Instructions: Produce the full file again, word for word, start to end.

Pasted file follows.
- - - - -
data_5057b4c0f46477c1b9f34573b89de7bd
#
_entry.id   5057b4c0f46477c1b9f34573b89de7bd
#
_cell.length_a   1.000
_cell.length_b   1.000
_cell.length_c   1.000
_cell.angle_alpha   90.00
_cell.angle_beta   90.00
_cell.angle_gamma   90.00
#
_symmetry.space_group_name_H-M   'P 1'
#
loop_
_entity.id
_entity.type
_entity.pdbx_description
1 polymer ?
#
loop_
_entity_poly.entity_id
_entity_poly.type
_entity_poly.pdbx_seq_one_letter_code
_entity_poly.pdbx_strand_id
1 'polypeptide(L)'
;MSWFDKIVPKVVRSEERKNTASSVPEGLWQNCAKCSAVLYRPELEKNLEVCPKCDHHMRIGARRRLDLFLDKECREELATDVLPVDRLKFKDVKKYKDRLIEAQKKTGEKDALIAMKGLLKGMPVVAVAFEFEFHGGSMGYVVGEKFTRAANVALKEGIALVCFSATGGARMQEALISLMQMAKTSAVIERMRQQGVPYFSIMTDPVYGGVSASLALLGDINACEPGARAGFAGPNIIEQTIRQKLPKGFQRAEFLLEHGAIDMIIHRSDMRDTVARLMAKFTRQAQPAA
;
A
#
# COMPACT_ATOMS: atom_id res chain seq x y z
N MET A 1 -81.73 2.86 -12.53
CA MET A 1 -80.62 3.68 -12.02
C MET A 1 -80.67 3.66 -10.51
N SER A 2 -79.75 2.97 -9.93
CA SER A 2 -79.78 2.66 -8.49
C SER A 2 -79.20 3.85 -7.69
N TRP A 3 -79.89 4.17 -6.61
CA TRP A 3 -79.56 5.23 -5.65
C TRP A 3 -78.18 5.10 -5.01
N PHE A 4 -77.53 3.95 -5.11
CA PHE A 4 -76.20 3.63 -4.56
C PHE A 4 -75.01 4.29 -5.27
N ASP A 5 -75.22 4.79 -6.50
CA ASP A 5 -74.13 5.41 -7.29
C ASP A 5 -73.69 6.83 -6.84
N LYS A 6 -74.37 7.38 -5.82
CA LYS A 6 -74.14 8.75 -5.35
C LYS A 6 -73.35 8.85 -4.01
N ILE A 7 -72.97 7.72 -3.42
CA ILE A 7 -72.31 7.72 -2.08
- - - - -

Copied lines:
data_5057b4c0f46477c1b9f34573b89de7bd
#
_entry.id   5057b4c0f46477c1b9f34573b89de7bd
#
_cell.length_a   1.000
_cell.length_b   1.000
_cell.length_c   1.000
_cell.angle_alpha   90.00
_cell.angle_beta   90.00
_cell.angle_gamma   90.00
#
_symmetry.space_group_name_H-M   'P 1'
#
loop_
_entity.id
_entity.type
_entity.pdbx_description
1 polymer ?
#
loop_
_entity_poly.entity_id
_entity_poly.type
_entity_poly.pdbx_seq_one_letter_code
_entity_poly.pdbx_strand_id
1 'polypeptide(L)'
;MSWFDKIVPKVVRSEERKNTASSVPEGLWQNCAKCSAVLYRPELEKNLEVCPKCDHHMRIGARRRLDLFLDKECREELATDVLPVDRLKFKDVKKYKDRLIEAQKKTGEKDALIAMKGLLKGMPVVAVAFEFEFHGGSMGYVVGEKFTRAANVALKEGIALVCFSATGGARMQEALISLMQMAKTSAVIERMRQQGVPYFSIMTDPVYGGVSASLALLGDINACEPGARAGFAGPNIIEQTIRQKLPKGFQRAEFLLEHGAIDMIIHRSDMRDTVARLMAKFTRQAQPAA
;
A
#
# COMPACT_ATOMS: atom_id res chain seq x y z
N MET A 1 -81.73 2.86 -12.53
CA MET A 1 -80.62 3.68 -12.02
C MET A 1 -80.67 3.66 -10.51
N SER A 2 -79.75 2.97 -9.93
CA SER A 2 -79.78 2.66 -8.49
C SER A 2 -79.20 3.85 -7.69
N TRP A 3 -79.89 4.17 -6.61
CA TRP A 3 -79.56 5.23 -5.65
C TRP A 3 -78.18 5.10 -5.01
N PHE A 4 -77.53 3.95 -5.11
CA PHE A 4 -76.20 3.63 -4.56
C PHE A 4 -75.01 4.29 -5.27
N ASP A 5 -75.22 4.79 -6.50
CA ASP A 5 -74.13 5.41 -7.29
C ASP A 5 -73.69 6.83 -6.84
N LYS A 6 -74.37 7.38 -5.82
CA LYS A 6 -74.14 8.75 -5.35
C LYS A 6 -73.35 8.85 -4.01
N ILE A 7 -72.97 7.72 -3.42
CA ILE A 7 -72.31 7.72 -2.08